Letters to the Editor

Letters to the Editor: Aug. 11

Clear-cutting wreaks havoc on Kentucky's land

There is a greater disaster going on in Kentucky than the oil spill in the Gulf of Mexico.

A comment of one of my patients caught my attention. He described the devastation happening to the mountainsides in southeastern Kentucky where he lives that is caused by clear-cut timbering. "It's just horrible," is all he could say. The place where he was born, raised and resides is being ruined.

A year ago, I had a similar feeling when pallet-company loggers came and did clear-cut logging on a 50-acre tract of woods in our hollow in Lincoln County.

It ruined the land, messed up the watershed and destroyed some of the best hunting around. A prominent local dairy farmer described it as "rape."

When I contacted the person who bought the land in order to sell the wood on it, he said he couldn't care less. Everyone, from the local conservation officer to the state's forestry department, said that there was nothing they could do because of Kentucky's weak timbering laws.

This is happening more and more all over the state. Some estimates state that 30 acres of Kentucky woodlands are being lost daily without anything being replanted to replace them.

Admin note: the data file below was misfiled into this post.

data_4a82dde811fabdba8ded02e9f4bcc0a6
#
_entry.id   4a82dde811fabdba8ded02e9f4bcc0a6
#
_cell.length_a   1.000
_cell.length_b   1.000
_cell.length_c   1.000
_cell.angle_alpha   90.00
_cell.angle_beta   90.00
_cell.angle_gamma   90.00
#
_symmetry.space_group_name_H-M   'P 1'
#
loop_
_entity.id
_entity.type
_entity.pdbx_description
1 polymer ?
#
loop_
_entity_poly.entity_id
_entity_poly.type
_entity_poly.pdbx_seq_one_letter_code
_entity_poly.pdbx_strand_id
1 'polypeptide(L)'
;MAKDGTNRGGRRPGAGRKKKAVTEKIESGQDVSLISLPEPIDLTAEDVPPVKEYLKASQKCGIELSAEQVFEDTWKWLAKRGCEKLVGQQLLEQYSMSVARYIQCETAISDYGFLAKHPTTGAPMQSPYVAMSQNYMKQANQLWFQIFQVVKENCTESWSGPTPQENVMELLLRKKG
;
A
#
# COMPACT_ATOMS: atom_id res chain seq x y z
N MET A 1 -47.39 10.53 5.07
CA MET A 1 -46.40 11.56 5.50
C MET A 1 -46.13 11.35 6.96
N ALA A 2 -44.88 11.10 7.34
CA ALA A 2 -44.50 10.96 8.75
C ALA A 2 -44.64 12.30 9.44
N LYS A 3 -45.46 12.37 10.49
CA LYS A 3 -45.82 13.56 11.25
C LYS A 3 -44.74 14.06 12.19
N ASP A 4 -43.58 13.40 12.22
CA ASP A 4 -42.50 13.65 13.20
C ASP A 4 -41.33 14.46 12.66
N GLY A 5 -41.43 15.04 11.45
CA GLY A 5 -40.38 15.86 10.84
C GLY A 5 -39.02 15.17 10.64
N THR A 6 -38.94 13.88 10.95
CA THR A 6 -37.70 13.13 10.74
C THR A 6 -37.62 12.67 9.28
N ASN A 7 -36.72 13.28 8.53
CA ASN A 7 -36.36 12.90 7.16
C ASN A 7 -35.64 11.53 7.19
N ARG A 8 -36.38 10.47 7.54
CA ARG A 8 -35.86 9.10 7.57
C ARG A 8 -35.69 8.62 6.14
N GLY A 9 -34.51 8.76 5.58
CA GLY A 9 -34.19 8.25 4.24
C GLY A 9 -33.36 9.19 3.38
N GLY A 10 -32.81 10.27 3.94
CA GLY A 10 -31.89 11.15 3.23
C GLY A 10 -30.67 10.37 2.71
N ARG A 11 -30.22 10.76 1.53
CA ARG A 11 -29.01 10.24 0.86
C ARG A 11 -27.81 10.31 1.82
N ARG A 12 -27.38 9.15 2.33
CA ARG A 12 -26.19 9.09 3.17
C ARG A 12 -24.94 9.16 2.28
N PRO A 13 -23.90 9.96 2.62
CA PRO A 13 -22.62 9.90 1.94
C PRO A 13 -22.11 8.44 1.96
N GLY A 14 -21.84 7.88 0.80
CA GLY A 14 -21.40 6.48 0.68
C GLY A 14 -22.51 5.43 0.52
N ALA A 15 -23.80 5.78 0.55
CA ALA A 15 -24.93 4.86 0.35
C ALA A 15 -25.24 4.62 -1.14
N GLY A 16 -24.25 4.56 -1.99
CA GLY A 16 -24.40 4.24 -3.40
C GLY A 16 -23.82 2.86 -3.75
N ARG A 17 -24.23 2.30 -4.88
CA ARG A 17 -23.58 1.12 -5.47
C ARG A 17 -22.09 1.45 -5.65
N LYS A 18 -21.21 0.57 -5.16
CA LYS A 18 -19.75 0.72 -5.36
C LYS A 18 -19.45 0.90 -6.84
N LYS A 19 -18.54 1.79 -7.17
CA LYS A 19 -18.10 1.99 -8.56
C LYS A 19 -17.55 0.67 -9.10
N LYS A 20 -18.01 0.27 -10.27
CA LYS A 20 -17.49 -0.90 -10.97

The time has come for new laws to protect the land and the future of our state.

One can only wonder if the recent flooding was all the worse because of the destruction of the watersheds from unchecked logging.

Barry White

Waynesburg

Elderly care good

I am a nursing home administrator with 25 years experience in the long-term care industry, 17 years of that as an administrator. I have found that most people in the long-term care industry are of the finest caliber. They are kind, compassionate and love what they do, which is taking care of the elderly.

The nursing home industry has had many negative articles written about it regarding abuse and neglect. But abuse and neglect are not tolerated in the industry.

Each facility has policies and procedures that include screening potential employees, training employees, prevention methods, identification of events, investigation of alleged violations, protecting residents during an investigation and reporting to appropriate agencies. The industry is highly regulated by state and federal guidelines. Inspectors, through a rigid survey process, determine if a facility provides the highest quality of care for the residents. If facilities do not meet the criteria for quality of care, deficiencies are cited.